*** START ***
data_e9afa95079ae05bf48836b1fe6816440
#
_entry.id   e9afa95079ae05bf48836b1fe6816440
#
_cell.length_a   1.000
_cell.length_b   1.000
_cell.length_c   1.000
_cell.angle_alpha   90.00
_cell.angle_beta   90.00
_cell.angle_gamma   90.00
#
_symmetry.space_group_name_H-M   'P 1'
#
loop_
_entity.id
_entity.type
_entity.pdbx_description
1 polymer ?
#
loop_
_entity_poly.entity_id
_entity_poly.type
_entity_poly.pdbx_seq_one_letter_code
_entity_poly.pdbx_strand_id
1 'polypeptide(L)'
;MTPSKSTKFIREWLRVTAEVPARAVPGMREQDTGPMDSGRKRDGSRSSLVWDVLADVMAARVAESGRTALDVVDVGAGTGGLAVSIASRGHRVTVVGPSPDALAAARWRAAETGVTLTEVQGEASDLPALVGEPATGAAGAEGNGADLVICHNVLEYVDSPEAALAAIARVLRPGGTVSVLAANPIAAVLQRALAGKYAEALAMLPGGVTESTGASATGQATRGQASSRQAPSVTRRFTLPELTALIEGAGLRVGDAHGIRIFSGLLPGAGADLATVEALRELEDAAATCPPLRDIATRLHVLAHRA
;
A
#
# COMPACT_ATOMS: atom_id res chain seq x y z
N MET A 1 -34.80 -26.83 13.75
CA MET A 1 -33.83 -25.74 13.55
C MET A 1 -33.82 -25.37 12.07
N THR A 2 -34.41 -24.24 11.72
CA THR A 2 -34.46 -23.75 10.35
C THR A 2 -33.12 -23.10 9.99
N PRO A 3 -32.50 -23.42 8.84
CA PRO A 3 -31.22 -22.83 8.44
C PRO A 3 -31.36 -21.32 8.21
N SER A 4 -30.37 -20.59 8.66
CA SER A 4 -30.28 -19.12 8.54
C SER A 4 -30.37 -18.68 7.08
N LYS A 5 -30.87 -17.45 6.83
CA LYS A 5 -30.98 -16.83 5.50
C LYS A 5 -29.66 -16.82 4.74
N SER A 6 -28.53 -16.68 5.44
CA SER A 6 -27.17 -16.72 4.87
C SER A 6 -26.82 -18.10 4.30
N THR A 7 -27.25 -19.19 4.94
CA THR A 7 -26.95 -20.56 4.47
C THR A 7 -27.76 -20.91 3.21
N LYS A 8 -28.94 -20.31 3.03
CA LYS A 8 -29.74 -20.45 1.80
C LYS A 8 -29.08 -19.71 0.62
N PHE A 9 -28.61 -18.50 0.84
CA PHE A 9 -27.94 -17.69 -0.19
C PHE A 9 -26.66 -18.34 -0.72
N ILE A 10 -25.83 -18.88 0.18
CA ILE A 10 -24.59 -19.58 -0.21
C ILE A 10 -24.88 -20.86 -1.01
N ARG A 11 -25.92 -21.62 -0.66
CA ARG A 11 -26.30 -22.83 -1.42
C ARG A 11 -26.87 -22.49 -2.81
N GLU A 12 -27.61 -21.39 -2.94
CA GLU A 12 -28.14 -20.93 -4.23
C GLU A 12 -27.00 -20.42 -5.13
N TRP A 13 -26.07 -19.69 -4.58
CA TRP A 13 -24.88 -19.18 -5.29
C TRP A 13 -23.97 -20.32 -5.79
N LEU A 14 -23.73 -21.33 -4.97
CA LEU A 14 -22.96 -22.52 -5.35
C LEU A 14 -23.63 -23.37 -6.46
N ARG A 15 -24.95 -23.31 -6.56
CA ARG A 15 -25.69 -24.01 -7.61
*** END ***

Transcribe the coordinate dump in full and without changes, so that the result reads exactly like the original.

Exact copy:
data_e9afa95079ae05bf48836b1fe6816440
#
_entry.id   e9afa95079ae05bf48836b1fe6816440
#
_cell.length_a   1.000
_cell.length_b   1.000
_cell.length_c   1.000
_cell.angle_alpha   90.00
_cell.angle_beta   90.00
_cell.angle_gamma   90.00
#
_symmetry.space_group_name_H-M   'P 1'
#
loop_
_entity.id
_entity.type
_entity.pdbx_description
1 polymer ?
#
loop_
_entity_poly.entity_id
_entity_poly.type
_entity_poly.pdbx_seq_one_letter_code
_entity_poly.pdbx_strand_id
1 'polypeptide(L)'
;MTPSKSTKFIREWLRVTAEVPARAVPGMREQDTGPMDSGRKRDGSRSSLVWDVLADVMAARVAESGRTALDVVDVGAGTGGLAVSIASRGHRVTVVGPSPDALAAARWRAAETGVTLTEVQGEASDLPALVGEPATGAAGAEGNGADLVICHNVLEYVDSPEAALAAIARVLRPGGTVSVLAANPIAAVLQRALAGKYAEALAMLPGGVTESTGASATGQATRGQASSRQAPSVTRRFTLPELTALIEGAGLRVGDAHGIRIFSGLLPGAGADLATVEALRELEDAAATCPPLRDIATRLHVLAHRA
;
A
#
# COMPACT_ATOMS: atom_id res chain seq x y z
N MET A 1 -34.80 -26.83 13.75
CA MET A 1 -33.83 -25.74 13.55
C MET A 1 -33.82 -25.37 12.07
N THR A 2 -34.41 -24.24 11.72
CA THR A 2 -34.46 -23.75 10.35
C THR A 2 -33.12 -23.10 9.99
N PRO A 3 -32.50 -23.42 8.84
CA PRO A 3 -31.22 -22.83 8.44
C PRO A 3 -31.36 -21.32 8.21
N SER A 4 -30.37 -20.59 8.66
CA SER A 4 -30.28 -19.12 8.54
C SER A 4 -30.37 -18.68 7.08
N LYS A 5 -30.87 -17.45 6.83
CA LYS A 5 -30.98 -16.83 5.50
C LYS A 5 -29.66 -16.82 4.74
N SER A 6 -28.53 -16.68 5.44
CA SER A 6 -27.17 -16.72 4.87
C SER A 6 -26.82 -18.10 4.30
N THR A 7 -27.25 -19.19 4.94
CA THR A 7 -26.95 -20.56 4.47
C THR A 7 -27.76 -20.91 3.21
N LYS A 8 -28.94 -20.31 3.03
CA LYS A 8 -29.74 -20.45 1.80
C LYS A 8 -29.08 -19.71 0.62
N PHE A 9 -28.61 -18.50 0.84
CA PHE A 9 -27.94 -17.69 -0.19
C PHE A 9 -26.66 -18.34 -0.72
N ILE A 10 -25.83 -18.88 0.18
CA ILE A 10 -24.59 -19.58 -0.21
C ILE A 10 -24.88 -20.86 -1.01
N ARG A 11 -25.92 -21.62 -0.66
CA ARG A 11 -26.30 -22.83 -1.42
C ARG A 11 -26.87 -22.49 -2.81
N GLU A 12 -27.61 -21.39 -2.94
CA GLU A 12 -28.14 -20.93 -4.23
C GLU A 12 -27.00 -20.42 -5.13
N TRP A 13 -26.07 -19.69 -4.58
CA TRP A 13 -24.88 -19.18 -5.29
C TRP A 13 -23.97 -20.32 -5.79
N LEU A 14 -23.73 -21.33 -4.97
CA LEU A 14 -22.96 -22.52 -5.35
C LEU A 14 -23.63 -23.37 -6.46
N ARG A 15 -24.95 -23.31 -6.56
CA ARG A 15 -25.69 -24.01 -7.61